Ozone depletion, through halogen-related chemistry, is facilitated by increased stratospheric particles as provided by stratospheric clouds in the polar regions and globally by volcanic eruptions. In order to study the volcanic aerosol-ozone interaction, GMD monitors stratospheric aerosol with lidars at Boulder and Mauna Loa with an additional system being implemented in Samoa. Modeling suggests that with present halogen levels, a major eruption such as that of Pinatubo in 1991 could decrease total column ozone by as much as 10% at mid-latitudes.
Lidar measurements at Mauna Loa Observatory showing the integrated laser light backscattered from the 15-33 km region of the stratosphere. Volcanic eruptions which perturbed the stratosphere and increased the stratospheric aerosol loading are indicated.
Stratospheric Water Vapor
Utilizing balloon-borne frost-point hygrometers, GMD has detected an approximately 1% per year increase in stratospheric water vapor at Boulder, Colorado, since 1980. Besides implications for climate change, increased water vapor can affect the rate of chemical ozone loss, for example, by increasing the incidence of polar stratospheric clouds. Satellite measurements of water vapor, although not of adequate length for accurate trend determination, suggest that the increase may extend to other latitudes.
Increasing water vapor trend at 16-24 km over Boulder, Colorado, determined with the GMD balloon-borne frost-point hygrometer. The crosses are measurements, the continuous smooth curve is a statistical fit to the data, and the dotted curves are plus and minus one standard deviation.
Scientific Questions Related to Ozone Depletion
- Will stratospheric ozone recover as anticipated?
- Will total equivalent atmospheric chlorine continue to decline?
- What are the contributions to inorganic bromine in the stratosphere?
- How will future ozone variability affect UV radiation at the earth's surface?
- Will further increases in stratospheric water vapor exacerbate ozone depletion?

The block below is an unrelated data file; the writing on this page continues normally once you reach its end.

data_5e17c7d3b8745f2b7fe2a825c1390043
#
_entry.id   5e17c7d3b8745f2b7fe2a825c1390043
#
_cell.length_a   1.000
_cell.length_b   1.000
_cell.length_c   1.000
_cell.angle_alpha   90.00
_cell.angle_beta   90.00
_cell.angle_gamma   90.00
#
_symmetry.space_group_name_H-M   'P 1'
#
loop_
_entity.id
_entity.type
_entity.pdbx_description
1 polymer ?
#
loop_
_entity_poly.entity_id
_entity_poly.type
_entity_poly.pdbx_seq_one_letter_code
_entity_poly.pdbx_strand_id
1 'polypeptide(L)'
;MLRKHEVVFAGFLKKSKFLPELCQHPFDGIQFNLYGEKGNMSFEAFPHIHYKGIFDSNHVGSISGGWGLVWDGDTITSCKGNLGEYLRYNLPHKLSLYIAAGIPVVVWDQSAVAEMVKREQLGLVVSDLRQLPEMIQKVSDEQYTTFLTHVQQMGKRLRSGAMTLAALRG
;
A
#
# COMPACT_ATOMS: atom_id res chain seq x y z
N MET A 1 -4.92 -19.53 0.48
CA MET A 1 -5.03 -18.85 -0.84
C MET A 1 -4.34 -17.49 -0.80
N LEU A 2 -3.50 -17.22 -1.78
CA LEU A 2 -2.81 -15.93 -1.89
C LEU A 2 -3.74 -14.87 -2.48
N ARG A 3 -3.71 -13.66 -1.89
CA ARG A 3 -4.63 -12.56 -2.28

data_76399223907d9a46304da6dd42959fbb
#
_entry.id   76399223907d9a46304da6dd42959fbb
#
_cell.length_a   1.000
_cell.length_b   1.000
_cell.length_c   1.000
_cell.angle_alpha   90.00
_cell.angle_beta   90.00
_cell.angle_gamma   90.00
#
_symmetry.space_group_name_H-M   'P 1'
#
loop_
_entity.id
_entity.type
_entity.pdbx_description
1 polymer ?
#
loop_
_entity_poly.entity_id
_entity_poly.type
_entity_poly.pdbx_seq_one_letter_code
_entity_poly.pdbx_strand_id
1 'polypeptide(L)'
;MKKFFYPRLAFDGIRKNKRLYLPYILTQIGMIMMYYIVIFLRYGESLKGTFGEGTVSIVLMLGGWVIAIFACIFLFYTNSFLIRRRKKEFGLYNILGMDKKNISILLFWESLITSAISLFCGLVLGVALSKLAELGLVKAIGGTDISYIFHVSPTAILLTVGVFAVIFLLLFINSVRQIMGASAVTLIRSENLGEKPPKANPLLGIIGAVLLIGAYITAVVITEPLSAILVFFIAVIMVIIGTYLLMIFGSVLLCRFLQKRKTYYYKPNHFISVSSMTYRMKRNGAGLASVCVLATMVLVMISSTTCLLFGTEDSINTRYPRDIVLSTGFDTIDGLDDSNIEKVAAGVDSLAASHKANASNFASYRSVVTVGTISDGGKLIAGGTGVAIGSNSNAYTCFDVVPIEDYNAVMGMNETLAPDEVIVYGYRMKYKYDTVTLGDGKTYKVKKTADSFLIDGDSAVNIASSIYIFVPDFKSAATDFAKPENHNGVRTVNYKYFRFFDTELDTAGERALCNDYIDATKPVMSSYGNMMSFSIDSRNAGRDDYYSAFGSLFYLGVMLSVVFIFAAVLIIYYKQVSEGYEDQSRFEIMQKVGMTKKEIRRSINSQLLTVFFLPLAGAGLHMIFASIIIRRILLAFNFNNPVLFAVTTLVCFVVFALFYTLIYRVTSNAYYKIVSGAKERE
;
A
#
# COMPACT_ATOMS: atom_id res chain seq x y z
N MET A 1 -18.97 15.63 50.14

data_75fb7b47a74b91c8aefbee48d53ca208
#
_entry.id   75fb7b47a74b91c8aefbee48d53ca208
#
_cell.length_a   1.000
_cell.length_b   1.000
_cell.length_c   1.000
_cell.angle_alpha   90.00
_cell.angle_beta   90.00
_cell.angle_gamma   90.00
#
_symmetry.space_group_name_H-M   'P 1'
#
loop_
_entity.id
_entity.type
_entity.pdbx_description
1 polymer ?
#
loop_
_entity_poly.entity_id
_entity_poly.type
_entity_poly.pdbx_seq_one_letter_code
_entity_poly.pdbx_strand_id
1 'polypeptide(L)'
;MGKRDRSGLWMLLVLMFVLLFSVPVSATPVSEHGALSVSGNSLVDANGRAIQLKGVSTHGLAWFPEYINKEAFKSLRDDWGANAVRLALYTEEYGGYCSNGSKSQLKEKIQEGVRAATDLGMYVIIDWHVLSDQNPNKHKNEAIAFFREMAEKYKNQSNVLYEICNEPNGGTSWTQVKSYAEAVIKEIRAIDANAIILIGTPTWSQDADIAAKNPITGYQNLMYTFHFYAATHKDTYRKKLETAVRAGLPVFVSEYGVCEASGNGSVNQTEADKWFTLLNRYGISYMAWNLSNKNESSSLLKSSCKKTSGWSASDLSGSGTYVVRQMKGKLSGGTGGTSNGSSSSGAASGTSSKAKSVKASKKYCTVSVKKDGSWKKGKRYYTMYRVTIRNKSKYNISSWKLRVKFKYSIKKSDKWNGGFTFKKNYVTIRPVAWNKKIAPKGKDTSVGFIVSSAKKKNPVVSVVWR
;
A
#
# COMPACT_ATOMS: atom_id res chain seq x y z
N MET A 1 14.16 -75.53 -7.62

- Will the next major volcanic eruption decrease stratospheric ozone?
Actions and Impacts
Stratospheric ozone depletion from several Dobson instruments at northern mid-latitudes. Click on image to see full size figure.
Ozone - UV Correlation
Maintain and improve the current total ozone and ozone profiling network.
Impact: GMD total column, Umkehr, and ozonesonde profile records go back a minimum of 15 years and will provide the basis for detecting the anticipated recovery of stratospheric ozone.
Continue monitoring the distributions and trends of gases involved in stratospheric ozone depletion.
Impact: Regulations are in place on some ozone-depleting substances and new regulations will come into effect on replacement compounds in 20 years. The total equivalent chlorine from these gases has been declining but must be monitored to ensure that the regulations continue to have the desired effect.
Continue measurements of the oceanic and terrestrial fluxes of methyl halides and short-lived halocarbons.
Impact: Continued surveillance will allow the detection of feedbacks from climate change that may take place and alter oceanic fluxes and concentrations of the methyl halides and short-lived gases that contribute to stratospheric bromine.
Continue cooperative work with NASA toward understanding the processes depleting ozone in the stratosphere.
Impact: GMD designed and built instruments used for measurements from a NASA ER-2. The instrumental designs developed in these programs are used in replacing old technology at GMD's surface observing sites.
Improve water vapor instrumentation and expand the measurement program.
Impact: Simplification of production of the current balloon-borne cryogenic hygrometer will allow for more frequent measurements. Expansion of measuring sites will allow the determination of whether the increase in stratospheric water vapor observed at Boulder is global in nature.
Continue monitoring UV radiation and stratospheric aerosols at existing sites.
Impact: Combined with ozone measure-ments, the correlation between ozone and UV under differing atmospheric conditions can be studied. Stratospheric aerosol measurements following major volcanic eruptions will allow for the determination of their affects on ozone and climate.